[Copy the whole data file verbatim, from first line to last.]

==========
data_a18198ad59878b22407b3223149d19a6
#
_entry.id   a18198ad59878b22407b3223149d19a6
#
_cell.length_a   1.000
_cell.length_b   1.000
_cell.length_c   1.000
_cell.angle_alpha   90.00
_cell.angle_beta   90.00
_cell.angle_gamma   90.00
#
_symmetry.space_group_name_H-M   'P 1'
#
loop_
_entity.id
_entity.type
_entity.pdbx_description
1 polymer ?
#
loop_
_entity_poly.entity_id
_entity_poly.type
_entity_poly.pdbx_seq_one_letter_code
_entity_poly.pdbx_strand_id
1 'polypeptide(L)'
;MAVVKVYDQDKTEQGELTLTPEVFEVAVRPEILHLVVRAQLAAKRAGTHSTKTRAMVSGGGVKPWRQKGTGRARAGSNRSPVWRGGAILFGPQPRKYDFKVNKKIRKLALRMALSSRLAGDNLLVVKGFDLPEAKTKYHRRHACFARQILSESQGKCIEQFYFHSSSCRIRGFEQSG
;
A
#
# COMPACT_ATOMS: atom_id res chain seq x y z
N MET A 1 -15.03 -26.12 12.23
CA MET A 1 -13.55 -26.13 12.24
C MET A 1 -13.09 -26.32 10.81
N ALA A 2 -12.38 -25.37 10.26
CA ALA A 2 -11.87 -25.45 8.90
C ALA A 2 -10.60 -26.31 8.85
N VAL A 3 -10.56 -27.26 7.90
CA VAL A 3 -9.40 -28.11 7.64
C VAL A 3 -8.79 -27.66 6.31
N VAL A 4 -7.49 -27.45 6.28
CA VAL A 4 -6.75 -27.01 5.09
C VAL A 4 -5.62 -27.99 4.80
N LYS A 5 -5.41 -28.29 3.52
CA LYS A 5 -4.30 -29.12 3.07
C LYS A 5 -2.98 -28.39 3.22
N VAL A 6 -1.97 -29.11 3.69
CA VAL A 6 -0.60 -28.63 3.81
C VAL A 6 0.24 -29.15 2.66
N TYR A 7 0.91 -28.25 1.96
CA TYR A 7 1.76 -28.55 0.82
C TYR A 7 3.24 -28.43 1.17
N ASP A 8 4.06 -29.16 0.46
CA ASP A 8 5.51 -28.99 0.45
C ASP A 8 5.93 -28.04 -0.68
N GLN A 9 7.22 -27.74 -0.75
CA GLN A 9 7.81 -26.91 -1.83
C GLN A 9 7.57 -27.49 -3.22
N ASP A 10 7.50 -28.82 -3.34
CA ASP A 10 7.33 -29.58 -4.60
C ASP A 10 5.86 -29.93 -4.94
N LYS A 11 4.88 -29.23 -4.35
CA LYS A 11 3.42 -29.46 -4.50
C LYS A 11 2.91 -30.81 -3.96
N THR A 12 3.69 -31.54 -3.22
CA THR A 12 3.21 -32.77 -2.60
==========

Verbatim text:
data_a18198ad59878b22407b3223149d19a6
#
_entry.id   a18198ad59878b22407b3223149d19a6
#
_cell.length_a   1.000
_cell.length_b   1.000
_cell.length_c   1.000
_cell.angle_alpha   90.00
_cell.angle_beta   90.00
_cell.angle_gamma   90.00
#
_symmetry.space_group_name_H-M   'P 1'
#
loop_
_entity.id
_entity.type
_entity.pdbx_description
1 polymer ?
#
loop_
_entity_poly.entity_id
_entity_poly.type
_entity_poly.pdbx_seq_one_letter_code
_entity_poly.pdbx_strand_id
1 'polypeptide(L)'
;MAVVKVYDQDKTEQGELTLTPEVFEVAVRPEILHLVVRAQLAAKRAGTHSTKTRAMVSGGGVKPWRQKGTGRARAGSNRSPVWRGGAILFGPQPRKYDFKVNKKIRKLALRMALSSRLAGDNLLVVKGFDLPEAKTKYHRRHACFARQILSESQGKCIEQFYFHSSSCRIRGFEQSG
;
A
#
# COMPACT_ATOMS: atom_id res chain seq x y z
N MET A 1 -15.03 -26.12 12.23
CA MET A 1 -13.55 -26.13 12.24
C MET A 1 -13.09 -26.32 10.81
N ALA A 2 -12.38 -25.37 10.26
CA ALA A 2 -11.87 -25.45 8.90
C ALA A 2 -10.60 -26.31 8.85
N VAL A 3 -10.56 -27.26 7.90
CA VAL A 3 -9.40 -28.11 7.64
C VAL A 3 -8.79 -27.66 6.31
N VAL A 4 -7.49 -27.45 6.28
CA VAL A 4 -6.75 -27.01 5.09
C VAL A 4 -5.62 -27.99 4.80
N LYS A 5 -5.41 -28.29 3.52
CA LYS A 5 -4.30 -29.12 3.07
C LYS A 5 -2.98 -28.39 3.22
N VAL A 6 -1.97 -29.11 3.69
CA VAL A 6 -0.60 -28.63 3.81
C VAL A 6 0.24 -29.15 2.66
N TYR A 7 0.91 -28.25 1.96
CA TYR A 7 1.76 -28.55 0.82
C TYR A 7 3.24 -28.43 1.17
N ASP A 8 4.06 -29.16 0.46
CA ASP A 8 5.51 -28.99 0.45
C ASP A 8 5.93 -28.04 -0.68
N GLN A 9 7.22 -27.74 -0.75
CA GLN A 9 7.81 -26.91 -1.83
C GLN A 9 7.57 -27.49 -3.22
N ASP A 10 7.50 -28.82 -3.34
CA ASP A 10 7.33 -29.58 -4.60
C ASP A 10 5.86 -29.93 -4.94
N LYS A 11 4.88 -29.23 -4.35
CA LYS A 11 3.42 -29.46 -4.50
C LYS A 11 2.91 -30.81 -3.96
N THR A 12 3.69 -31.54 -3.22
CA THR A 12 3.21 -32.77 -2.60